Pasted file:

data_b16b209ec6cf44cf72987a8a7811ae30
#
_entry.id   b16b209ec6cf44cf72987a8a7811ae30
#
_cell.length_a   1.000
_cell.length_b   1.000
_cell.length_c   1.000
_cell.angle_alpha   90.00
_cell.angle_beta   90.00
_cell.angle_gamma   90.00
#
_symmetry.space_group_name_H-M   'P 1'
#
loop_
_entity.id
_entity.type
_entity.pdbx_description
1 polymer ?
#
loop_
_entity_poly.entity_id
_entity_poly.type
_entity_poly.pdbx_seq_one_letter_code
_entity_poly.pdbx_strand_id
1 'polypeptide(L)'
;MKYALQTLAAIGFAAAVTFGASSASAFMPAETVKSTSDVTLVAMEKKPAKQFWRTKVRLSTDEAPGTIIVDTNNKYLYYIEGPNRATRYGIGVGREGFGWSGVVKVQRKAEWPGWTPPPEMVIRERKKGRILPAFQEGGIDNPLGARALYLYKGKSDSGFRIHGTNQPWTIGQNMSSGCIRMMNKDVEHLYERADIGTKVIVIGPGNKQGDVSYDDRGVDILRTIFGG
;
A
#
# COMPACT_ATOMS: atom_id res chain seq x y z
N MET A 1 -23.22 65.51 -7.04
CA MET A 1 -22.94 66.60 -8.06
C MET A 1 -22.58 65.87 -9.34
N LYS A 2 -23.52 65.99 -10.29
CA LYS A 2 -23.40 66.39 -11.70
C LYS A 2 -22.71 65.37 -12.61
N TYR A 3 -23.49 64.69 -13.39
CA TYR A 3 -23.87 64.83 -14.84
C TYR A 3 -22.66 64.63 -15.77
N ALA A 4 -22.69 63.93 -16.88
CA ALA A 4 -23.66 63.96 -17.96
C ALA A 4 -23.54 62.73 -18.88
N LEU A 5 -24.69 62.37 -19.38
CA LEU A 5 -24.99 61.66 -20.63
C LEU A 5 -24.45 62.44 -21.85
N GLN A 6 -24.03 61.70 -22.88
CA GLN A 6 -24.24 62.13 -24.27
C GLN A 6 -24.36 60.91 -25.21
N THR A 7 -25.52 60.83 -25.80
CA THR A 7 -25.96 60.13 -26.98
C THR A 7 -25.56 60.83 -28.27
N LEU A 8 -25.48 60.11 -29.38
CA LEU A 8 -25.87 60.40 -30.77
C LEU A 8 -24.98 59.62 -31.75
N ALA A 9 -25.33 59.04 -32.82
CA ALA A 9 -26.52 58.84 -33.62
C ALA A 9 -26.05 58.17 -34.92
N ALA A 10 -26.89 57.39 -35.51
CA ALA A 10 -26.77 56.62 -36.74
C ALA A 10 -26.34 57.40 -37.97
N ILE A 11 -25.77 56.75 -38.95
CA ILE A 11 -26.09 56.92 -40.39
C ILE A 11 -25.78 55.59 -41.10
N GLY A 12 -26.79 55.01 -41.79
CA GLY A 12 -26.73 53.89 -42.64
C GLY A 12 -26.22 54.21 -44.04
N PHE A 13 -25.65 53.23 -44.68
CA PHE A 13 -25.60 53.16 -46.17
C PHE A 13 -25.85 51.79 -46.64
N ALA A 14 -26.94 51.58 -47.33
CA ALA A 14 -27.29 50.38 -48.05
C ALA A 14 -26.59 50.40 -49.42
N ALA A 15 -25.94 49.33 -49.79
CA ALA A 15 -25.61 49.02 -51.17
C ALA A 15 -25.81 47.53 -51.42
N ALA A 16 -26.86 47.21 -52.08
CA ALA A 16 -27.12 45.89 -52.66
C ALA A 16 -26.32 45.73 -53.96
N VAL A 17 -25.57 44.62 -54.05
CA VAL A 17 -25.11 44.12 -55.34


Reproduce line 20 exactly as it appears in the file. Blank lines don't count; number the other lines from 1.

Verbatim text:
loop_